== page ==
Tall and dressed in a smart blue shirt and a pair of grey trousers, Saif Saeed stands behind a table at the Enable Market Fair adjacent to the Dubai Garden Centre on Shaikh Zayed Road. On the table is an array of succulent cacti arrangements in beautiful ceramic, metal and wooden pots.
‘Would you like to take one home, sir?’ he asks Nathan, a visitor to the fair.
The visitor steps closer to admire the table top cacti plants. ‘Looks very nice,’ he says, before choosing one.
‘Buy two and I can give you a discount,’ tempts Saif.
Nathan considers the offer, chooses another, and pays.
Saif counts the money, twice, returns the change, neatly packs both cacti arrangements in a bag before handing it over with a smile, his eyes twinkling behind a pair of thick spectacles.
Reem Al Ghaith
Not many would know that 30-something Saif is a person with intellectual disabilities. But that has not stopped him from becoming one of 32 workers - all with disabilities - at Enable, a CSR initiative by Dubai-based landscaping firm Desert Group, and who its genial general manager Reem Al Ghaith likes to call ‘a success story’.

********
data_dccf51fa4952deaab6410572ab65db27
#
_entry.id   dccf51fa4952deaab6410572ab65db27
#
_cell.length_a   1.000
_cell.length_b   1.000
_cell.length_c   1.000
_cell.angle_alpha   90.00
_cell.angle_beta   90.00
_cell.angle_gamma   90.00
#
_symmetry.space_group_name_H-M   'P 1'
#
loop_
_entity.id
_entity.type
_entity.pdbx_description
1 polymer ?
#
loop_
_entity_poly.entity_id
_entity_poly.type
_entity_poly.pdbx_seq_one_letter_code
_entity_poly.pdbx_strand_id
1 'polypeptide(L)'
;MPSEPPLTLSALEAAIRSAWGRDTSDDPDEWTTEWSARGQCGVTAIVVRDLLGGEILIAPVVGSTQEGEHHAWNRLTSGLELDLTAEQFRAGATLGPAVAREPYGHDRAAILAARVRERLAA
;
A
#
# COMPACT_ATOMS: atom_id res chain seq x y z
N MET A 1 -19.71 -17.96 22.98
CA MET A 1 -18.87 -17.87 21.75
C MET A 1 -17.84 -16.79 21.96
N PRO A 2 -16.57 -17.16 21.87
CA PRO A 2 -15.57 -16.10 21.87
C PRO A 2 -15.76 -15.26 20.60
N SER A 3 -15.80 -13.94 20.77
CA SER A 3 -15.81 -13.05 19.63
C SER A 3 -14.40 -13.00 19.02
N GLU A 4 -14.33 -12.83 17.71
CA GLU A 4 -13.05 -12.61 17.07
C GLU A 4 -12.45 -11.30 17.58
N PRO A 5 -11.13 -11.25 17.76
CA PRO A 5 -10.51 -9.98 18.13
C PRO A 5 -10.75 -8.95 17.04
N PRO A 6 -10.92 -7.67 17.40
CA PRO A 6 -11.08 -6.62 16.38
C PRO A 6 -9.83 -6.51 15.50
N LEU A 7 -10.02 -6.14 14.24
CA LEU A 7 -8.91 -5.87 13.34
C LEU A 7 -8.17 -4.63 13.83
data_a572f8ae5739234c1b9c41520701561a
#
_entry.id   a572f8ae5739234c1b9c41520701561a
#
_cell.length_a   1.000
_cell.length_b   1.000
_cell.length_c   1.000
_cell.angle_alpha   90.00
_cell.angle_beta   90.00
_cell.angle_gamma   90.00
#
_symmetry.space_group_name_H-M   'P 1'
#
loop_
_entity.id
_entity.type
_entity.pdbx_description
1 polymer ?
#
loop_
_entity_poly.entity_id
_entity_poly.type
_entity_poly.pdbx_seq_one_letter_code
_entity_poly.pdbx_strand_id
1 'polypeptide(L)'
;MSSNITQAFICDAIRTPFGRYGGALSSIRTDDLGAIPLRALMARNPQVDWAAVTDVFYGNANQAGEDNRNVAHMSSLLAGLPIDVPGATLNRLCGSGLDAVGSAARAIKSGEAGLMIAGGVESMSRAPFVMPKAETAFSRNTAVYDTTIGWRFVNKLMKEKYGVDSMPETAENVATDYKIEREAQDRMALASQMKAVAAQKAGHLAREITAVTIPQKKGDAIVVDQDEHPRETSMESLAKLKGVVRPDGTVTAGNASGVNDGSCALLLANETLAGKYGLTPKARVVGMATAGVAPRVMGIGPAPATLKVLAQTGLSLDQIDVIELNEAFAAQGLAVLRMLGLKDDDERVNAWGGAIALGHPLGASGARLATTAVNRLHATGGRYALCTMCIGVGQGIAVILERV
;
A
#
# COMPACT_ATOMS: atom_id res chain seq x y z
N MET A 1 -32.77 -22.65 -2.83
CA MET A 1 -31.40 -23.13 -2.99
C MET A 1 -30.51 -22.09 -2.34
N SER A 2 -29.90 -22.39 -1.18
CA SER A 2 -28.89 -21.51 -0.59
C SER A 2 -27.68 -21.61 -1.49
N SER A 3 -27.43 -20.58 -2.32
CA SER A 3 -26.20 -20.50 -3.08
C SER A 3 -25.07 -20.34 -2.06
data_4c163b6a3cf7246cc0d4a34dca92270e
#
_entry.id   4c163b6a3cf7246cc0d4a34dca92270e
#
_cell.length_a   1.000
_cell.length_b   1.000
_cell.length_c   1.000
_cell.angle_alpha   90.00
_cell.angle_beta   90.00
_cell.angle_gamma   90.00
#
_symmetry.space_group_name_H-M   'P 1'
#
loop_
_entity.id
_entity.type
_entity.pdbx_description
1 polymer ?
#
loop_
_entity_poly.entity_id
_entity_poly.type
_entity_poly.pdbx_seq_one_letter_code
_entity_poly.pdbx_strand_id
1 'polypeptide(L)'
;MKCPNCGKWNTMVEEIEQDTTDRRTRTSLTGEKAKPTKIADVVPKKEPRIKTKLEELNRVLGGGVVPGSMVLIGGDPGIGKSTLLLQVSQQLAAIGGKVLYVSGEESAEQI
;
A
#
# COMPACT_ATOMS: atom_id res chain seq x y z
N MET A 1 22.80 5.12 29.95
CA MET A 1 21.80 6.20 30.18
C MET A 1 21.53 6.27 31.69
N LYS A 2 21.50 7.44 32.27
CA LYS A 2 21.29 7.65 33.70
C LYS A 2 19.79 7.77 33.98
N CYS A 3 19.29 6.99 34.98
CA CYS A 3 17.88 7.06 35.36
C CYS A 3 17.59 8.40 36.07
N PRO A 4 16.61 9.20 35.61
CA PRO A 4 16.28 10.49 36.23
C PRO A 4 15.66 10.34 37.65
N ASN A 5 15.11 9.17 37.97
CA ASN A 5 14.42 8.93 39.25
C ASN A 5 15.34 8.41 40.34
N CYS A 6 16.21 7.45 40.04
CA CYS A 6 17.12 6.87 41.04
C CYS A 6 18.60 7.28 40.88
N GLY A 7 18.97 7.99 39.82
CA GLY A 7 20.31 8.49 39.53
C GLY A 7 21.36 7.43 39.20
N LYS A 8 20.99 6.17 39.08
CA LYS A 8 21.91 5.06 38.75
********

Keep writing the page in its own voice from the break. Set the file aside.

‘Just thinking about the number of students who’ve passed through the doors of Enable gives me goosebumps,’ says Reem. ‘But if you were to ask me one of my most cherished moments, it has to be seeing Saif develop and manage his life so well.’
Like its name signifies, Enable offers a 360degree commercial model to young male Emiratis with intellectual disabilities enabling them to one day start their own small businesses.
Set up in 2006, the social enterprise company started the programme with the Dubai Rehabilitation Centre, which is under the Ministry of Community Development, to create viable programmes for People with Disabilities (PWDs).
‘Why did we think of special needs people?’ asks Reem. ‘One of our founding partners realised there was a bit of scarcity when it came to inclusion and options for people with challenges. He decided to create it in his own company and started this in 2006.’
Initally Reem used to handle the marketing division at Desert Group, but when Enable and a CSR division was set up, she was made its general manager.